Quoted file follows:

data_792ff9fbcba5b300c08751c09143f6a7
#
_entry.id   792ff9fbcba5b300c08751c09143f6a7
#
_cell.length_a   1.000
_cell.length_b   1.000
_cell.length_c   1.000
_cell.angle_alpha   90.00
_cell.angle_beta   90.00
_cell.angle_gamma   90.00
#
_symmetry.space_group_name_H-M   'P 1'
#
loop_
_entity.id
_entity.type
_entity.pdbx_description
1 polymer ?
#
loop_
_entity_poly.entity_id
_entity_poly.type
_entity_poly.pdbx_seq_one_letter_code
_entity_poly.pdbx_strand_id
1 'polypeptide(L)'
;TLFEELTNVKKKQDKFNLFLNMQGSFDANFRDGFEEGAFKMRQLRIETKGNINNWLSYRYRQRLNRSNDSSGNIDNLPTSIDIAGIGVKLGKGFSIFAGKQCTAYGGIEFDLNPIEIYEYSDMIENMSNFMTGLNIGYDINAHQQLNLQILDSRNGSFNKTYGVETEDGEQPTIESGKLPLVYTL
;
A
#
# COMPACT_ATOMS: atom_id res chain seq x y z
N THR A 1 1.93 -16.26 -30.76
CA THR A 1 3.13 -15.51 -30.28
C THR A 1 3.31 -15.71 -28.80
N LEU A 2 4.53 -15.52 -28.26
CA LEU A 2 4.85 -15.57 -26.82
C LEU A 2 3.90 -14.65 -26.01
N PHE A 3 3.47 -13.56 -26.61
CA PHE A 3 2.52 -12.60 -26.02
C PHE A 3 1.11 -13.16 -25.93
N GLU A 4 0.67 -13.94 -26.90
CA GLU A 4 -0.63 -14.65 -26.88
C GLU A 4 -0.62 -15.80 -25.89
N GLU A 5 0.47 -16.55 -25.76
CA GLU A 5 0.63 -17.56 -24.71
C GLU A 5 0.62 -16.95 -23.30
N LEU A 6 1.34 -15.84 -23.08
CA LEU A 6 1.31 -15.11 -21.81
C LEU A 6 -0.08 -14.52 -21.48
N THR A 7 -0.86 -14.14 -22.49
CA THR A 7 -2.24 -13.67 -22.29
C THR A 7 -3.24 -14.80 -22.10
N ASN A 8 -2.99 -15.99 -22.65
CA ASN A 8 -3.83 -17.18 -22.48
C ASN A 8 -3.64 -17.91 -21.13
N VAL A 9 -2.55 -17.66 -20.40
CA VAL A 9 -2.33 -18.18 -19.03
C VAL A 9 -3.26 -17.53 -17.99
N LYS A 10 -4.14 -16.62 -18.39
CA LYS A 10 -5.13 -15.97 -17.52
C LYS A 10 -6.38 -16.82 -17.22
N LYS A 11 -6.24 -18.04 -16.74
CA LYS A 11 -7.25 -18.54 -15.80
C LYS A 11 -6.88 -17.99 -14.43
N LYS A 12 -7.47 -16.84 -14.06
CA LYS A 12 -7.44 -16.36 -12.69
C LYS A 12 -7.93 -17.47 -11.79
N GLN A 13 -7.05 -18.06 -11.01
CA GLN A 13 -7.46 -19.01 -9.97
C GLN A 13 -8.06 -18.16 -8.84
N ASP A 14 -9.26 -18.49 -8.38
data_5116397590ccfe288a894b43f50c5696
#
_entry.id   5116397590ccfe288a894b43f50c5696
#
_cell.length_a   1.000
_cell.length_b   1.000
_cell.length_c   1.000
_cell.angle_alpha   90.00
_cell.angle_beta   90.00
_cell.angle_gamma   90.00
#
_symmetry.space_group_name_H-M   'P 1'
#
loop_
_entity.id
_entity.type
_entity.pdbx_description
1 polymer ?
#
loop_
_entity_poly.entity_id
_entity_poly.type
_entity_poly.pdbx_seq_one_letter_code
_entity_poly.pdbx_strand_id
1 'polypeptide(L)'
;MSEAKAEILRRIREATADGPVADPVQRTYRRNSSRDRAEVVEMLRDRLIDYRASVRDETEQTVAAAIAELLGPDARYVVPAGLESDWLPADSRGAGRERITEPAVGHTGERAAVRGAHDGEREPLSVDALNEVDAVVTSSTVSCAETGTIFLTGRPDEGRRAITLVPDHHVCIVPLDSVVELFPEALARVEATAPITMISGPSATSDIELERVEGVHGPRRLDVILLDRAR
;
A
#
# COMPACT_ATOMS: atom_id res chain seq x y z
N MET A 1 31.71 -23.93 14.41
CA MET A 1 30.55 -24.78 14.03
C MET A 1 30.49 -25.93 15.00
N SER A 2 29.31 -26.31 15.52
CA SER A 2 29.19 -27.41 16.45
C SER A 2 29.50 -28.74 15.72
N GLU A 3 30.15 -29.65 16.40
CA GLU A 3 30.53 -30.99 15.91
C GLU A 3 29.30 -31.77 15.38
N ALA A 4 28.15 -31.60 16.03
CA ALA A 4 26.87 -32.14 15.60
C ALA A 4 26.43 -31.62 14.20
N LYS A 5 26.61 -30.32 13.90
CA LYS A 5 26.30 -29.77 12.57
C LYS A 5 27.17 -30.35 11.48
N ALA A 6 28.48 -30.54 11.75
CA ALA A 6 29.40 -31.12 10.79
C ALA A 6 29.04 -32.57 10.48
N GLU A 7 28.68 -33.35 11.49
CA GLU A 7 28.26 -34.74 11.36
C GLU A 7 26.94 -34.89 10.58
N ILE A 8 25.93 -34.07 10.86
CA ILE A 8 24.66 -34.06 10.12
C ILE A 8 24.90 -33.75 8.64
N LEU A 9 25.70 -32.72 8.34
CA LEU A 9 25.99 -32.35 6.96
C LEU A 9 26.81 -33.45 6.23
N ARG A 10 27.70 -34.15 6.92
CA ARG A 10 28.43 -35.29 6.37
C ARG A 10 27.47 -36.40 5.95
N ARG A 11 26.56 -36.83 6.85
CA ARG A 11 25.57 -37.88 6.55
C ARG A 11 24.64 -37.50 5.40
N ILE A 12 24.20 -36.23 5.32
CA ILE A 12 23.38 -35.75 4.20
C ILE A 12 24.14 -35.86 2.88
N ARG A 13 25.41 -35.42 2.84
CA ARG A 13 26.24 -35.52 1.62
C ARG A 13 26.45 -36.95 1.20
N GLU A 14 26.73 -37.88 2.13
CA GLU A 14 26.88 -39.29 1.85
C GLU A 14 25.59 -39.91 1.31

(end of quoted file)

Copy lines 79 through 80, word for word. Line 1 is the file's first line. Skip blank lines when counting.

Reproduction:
_cell.angle_beta   90.00
_cell.angle_gamma   90.00